Europe News

Unpopular Hollande doomed by failure of jobs promise

PARIS (Reuters) - Francois Hollande staked his political fate on a promise to bring down unemployment, and it was his failure to turn around the economy that made him France’s most unpopular president ever.

French President Francois Hollande attends a military ceremony at the Hotel des Invalides in Paris, France, November 29, 2016. REUTERS/Philippe Wojazer

In a glum address from the Elysee Palace on Thursday, Hollande became the first modern French head of state not to seek re-election, acknowledging he lacked the support to win.

As his five years in power draw to a close, the 62-year-old Socialist stands accused of disappointing, even betraying, many of those who bought into his 2012 campaign promises to take on the bankers, shorten the dole queues and shift more of the tax burden to the rich and ultra-rich.

His main failing in the eyes of many former supporters is his inability to live up to promises that he would spare France the kind of spending cuts many other countries were undergoing, and above all bring down a jobless rate of 10 percent.

The economy is only now, and slowly, starting to emerge from years of near-stagnation. The jobless rate remains stubbornly higher than the European average - even if Hollande maintains that monthly figures show the trend now pointing downwards.

A warm and witty person in private, he was often stiff in public and derided as a ditherer by his peers. Some of his political rivals nicknamed him Flanby, in a reference to the brand name of a quivering baked-egg dessert.

On the foreign policy front he was no waverer, however. Less than a year after winning the May 2012 election, he sent troops into the former French colony of Mali to help thwart the seizure of power by Islamist rebels as they descended from the north on the capital Bamako.


Hollande was not well known outside France when he was elected after 30 years working in local government and negotiating the internal politics of a faction-fraught Socialist Party. He never held a ministerial post.

Thrust to the forefront after Socialist front-runner Dominique Strauss-Kahn self-destructed in a sex scandal, Hollande marketed himself as a “Mr Normal” who would end the brash “bling-bling” style of his predecessor Nicolas Sarkozy.

Many attribute his victory in 2012 to “Sarkozy fatigue” more than to voter enthusiasm for his flat speaking style and relatively classic Socialist tax-and-spend program.

As well as failing to deliver prosperity, he lost trust among many core voters by adopting a more business-friendly strategy half-way through his term.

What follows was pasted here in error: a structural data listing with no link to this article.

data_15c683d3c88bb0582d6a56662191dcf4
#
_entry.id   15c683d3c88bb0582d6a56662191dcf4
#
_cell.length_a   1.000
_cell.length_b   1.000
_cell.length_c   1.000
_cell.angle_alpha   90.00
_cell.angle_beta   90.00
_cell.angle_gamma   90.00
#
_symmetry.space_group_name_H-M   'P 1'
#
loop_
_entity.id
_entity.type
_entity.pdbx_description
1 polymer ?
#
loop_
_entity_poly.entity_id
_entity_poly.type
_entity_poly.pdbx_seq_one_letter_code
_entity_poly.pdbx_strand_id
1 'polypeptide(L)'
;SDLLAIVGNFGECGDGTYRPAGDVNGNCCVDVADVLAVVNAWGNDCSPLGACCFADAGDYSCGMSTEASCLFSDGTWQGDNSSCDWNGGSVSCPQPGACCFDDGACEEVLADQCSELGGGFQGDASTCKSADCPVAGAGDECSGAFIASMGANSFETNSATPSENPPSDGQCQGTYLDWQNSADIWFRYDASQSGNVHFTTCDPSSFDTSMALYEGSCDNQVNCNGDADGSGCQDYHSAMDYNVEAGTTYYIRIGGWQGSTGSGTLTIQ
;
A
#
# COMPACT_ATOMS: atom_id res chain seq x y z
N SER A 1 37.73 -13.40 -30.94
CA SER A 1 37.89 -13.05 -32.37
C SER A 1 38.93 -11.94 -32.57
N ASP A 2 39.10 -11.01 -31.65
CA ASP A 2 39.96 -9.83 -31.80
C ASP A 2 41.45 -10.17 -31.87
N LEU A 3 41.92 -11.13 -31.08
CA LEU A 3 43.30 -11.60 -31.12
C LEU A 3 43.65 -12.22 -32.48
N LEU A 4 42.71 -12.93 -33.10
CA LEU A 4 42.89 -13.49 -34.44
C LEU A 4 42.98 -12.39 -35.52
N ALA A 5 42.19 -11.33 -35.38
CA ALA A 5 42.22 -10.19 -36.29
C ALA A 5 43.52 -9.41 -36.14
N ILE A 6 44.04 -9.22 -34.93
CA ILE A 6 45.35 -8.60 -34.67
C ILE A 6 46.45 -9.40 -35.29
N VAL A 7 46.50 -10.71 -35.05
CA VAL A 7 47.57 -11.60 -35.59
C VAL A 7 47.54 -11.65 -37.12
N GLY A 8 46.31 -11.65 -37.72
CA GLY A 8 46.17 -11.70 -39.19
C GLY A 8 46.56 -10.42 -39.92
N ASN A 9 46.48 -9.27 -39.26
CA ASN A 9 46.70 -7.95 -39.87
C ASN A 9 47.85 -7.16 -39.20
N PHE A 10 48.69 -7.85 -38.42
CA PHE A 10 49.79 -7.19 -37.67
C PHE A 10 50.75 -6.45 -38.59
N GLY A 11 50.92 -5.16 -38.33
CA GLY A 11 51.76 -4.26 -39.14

It included a series of costly tax-credit incentives for business that, whatever their merits, contrasted starkly with the anti-bank rhetoric of his campaign.

When the 75 percent tax he slapped on the super-rich was quickly phased out, Hollande stood accused of betraying Socialist ideals at home and challenged to dispel his anti-business reputation abroad.

The switch was symbolized by a change at the economy ministry, where leftist firebrand economy minister Arnaud Montebourg resigned to be replaced by the smooth former investment banker Emmanuel Macron. Both men now are now candidates to replace him in next year’s presidential battle.

Hollande was widely credited with a dignified and statesmanlike response to Islamist militant attacks that killed 17 people at the Charlie Hebdo satirical newspaper and a Jewish supermarket in January 2015.

But then came two more mass killings where more than 200 more people were killed in Paris and the Riviera city of Nice. French jets have since been bombing bases of the Islamic State group in Syria and Iraq on his orders.


On the home front, a hallmark of his tenure will likely be the legalization of gay marriage in 2012. That was a promise he saw through despite waves of street protests by traditionalists opposed to a major social change in this historically Roman Catholic country.

Hollande’s personal life also provided ammunition to his critics. His relationship with partner Valerie Trierweiler broke up acrimoniously when it emerged he occasionally slipped out of the Elysee Palace in disguise at night and rode by motor scooter to visit a new flame, actress Julie Gayet.

Despite a broad consensus among the French that the private lives of politicians are irrelevant, the breakup prompted countless stories about the extent to which the man in charge of the country was distracted by personal affairs.

Before Trierweiler and Gayet, Hollande spent a quarter of a century and had four children with Segolene Royal, who lost a bid for the presidency to Sarkozy in 2007.

Royal announced her split with Hollande weeks after her defeat but has remained close to him politically, currently as environment minister in his government.

Reporting by Brian Love; Editing by Andrew Callus and Tom Heneghan